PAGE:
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© Author(s) 2019. This work is distributed under
the Creative Commons Attribution 4.0 License.
© Author(s) 2019. This work is distributed under
the Creative Commons Attribution 4.0 License.

Research article 05 Feb 2019

Research article | 05 Feb 2019

Review status
This discussion paper is a preprint. It is a manuscript under review for the journal Atmospheric Chemistry and Physics (ACP).

Local air pollution from oil rig emissions observed during the airborne DACCIWA campaign

Vanessa Brocchi1, Gisèle Krysztofiak1, Adrien Deroubaix2, Greta Stratmann3, Daniel Sauer3, Hans Schlager3, Konrad Deetz4, Guillaume Dayma5, Claude Robert1, Stéphane Chevrier1, and Valéry Catoire1 Vanessa Brocchi et al.
  • 1Laboratoire de Physique et Chimie de l’Environnement et de l’Espace (LPC2E), CNRS – Université Orléans – CNES, 45071 Orléans cedex 2, France
  • 2LMD and LATMOS, École Polytechnique, Université Paris Saclay, ENS, IPSL Research University; Sorbonne Universités, UPMC Univ Paris 06, CNRS, Palaiseau, France
  • 3Institut für Physik der Atmosphäre, Deutsches Zentrum für Luft und Raumfahrt, Oberpfaffenhofen, Germany
  • 4Karlsruhe Institute of Technology, Institute of Meteorology and Climate Research, Karlsruhe, Germany
  • 5Institut de Combustion, Aérothermique, Réactivité et Environnement (ICARE), CNRS, 45071 Orléans cedex 2, France

Abstract. In the framework of the European DACCIWA (Dynamics-Aerosol-Chemistry-Cloud Interactions in West Africa) project, the airborne study APSOWA (Atmospheric Pollution from Shipping and Oil platforms of West Africa) was conducted in July 2016 to study oil rig emissions off the Gulf of Guinea. Two flights in the marine boundary layer were focused on the floating production storage and offloading (FPSO) vessel operating off the coast of Ghana. Those flights present simultaneous sudden increases of NO2 and aerosols concentrations. Unlike what can be found in flaring emission inventories, no increase in SO2 was detected and an increase in CO is observed only during one of the two flights. Using FLEXPART simulations in forward trajectory mode, our study reproduced the timing of the aircraft NO2 enhancements. We used a regional NO2 satellite flaring inventory in the simulations, which showed an overall good estimate of flaring emission. Several sensitivity tests on the flux and the injection height were also performed to better reproduce the measurements.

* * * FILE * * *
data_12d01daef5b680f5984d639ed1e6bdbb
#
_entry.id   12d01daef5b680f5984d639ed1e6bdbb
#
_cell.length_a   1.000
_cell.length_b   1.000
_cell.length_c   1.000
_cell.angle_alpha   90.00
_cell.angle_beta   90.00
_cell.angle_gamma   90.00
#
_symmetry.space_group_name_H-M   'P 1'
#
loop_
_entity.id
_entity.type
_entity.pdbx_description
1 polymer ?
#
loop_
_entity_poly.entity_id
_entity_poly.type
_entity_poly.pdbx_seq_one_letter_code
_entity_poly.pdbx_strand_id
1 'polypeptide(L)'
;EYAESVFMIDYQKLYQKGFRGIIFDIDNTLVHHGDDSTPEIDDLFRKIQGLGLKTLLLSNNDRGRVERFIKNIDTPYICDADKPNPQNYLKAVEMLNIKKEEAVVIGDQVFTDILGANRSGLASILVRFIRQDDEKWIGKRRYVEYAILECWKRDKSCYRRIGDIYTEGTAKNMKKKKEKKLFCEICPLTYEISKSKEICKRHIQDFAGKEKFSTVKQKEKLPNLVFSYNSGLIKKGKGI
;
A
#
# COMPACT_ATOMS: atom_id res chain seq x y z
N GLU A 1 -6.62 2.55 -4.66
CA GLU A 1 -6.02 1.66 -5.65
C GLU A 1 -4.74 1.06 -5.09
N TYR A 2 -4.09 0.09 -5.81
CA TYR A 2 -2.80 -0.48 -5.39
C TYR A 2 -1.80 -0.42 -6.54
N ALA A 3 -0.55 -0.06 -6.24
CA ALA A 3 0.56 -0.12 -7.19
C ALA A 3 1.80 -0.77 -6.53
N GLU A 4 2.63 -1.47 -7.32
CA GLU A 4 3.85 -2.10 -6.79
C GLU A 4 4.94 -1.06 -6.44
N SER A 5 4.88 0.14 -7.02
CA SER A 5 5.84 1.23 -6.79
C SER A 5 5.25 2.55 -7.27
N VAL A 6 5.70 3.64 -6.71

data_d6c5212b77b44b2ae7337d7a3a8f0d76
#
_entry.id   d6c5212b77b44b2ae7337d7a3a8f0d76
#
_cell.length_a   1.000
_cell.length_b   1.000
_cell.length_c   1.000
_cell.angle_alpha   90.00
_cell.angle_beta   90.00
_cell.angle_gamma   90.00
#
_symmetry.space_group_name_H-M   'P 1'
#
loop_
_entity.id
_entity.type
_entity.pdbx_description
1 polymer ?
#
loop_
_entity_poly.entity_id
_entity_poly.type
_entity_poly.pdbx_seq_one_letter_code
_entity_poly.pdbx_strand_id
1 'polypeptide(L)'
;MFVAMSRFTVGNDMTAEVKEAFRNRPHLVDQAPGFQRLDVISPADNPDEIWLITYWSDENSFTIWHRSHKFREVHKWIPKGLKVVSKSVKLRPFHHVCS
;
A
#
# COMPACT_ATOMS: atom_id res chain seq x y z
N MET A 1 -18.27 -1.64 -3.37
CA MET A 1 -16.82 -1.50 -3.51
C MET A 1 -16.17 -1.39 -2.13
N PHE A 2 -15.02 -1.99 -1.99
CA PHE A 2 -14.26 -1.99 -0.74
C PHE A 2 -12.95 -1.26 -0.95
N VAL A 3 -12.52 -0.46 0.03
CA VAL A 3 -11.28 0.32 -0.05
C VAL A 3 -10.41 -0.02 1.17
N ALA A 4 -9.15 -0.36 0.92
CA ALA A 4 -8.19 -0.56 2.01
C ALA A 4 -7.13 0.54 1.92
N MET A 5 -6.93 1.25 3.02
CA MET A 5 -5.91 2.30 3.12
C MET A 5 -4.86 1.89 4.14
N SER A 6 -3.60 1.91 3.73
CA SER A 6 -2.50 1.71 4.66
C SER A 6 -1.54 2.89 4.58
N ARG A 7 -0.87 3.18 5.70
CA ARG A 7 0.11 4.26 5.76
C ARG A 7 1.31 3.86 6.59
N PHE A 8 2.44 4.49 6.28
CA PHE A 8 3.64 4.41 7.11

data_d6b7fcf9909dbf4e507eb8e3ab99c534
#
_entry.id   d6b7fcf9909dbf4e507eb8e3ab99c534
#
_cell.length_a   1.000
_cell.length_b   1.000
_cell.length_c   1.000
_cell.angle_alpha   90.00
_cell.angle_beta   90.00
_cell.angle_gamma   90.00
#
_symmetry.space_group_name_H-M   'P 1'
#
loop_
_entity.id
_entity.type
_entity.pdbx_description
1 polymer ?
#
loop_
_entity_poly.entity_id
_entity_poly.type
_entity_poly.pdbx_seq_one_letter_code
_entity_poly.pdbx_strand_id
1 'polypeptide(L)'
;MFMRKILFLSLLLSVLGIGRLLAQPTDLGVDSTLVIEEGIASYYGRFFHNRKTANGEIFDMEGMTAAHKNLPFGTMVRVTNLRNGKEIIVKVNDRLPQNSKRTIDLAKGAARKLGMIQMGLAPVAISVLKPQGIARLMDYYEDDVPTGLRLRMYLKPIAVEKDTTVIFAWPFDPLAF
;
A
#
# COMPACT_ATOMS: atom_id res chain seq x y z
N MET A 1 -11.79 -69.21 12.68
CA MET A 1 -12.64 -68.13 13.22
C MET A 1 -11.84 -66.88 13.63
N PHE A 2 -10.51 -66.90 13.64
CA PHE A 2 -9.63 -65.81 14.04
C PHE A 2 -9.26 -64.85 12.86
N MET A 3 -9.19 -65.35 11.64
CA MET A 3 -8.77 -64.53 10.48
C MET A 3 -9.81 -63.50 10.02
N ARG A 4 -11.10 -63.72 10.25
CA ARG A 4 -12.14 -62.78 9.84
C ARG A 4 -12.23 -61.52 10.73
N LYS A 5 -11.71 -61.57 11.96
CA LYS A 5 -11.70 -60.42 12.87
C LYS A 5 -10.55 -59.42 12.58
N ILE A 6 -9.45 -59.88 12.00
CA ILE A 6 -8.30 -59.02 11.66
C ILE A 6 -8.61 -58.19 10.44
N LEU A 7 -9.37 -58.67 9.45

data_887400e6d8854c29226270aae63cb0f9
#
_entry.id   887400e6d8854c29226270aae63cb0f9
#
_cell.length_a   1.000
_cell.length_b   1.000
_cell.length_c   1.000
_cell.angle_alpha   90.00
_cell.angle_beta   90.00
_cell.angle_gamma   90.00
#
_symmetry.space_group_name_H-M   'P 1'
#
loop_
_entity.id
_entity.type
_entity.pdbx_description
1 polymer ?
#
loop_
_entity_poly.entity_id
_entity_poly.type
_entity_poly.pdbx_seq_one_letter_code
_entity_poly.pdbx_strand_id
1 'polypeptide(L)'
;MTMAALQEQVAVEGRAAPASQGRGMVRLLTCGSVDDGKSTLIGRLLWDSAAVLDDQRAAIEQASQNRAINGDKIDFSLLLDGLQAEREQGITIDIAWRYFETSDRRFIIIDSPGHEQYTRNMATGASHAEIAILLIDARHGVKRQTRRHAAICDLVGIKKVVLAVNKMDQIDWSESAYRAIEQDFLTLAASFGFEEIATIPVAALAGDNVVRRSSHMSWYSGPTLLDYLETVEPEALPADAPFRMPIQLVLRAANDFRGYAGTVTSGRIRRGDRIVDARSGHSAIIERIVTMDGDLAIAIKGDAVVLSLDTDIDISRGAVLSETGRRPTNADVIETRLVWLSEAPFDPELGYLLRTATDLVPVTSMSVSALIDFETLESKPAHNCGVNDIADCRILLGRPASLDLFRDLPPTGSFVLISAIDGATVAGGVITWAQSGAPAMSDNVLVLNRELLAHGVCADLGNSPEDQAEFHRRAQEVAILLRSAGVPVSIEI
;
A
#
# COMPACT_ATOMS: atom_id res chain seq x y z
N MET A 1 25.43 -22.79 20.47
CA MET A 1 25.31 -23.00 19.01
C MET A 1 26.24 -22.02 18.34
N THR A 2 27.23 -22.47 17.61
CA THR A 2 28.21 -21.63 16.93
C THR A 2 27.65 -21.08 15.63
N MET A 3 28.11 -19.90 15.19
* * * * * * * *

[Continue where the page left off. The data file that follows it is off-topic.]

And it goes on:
Vanessa Brocchi et al.
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Status: open (until 30 Apr 2019)
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Vanessa Brocchi et al.
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Publications Copernicus
Short summary
This study reports the first flaring in-situ measurements in southern West Africa. According to the measurements, oil rig flaring plumes in Ghana lead to increases in NO2 and aerosols but not always in CO and not in SO2. Flaring measurements can be reproduced using FLEXPART model, adjusting both the emission flux and the injection height. The DACCIWA satellite flaring inventory provides a reasonable estimate of flaring emission.
This study reports the first flaring in-situ measurements in southern West Africa. According to...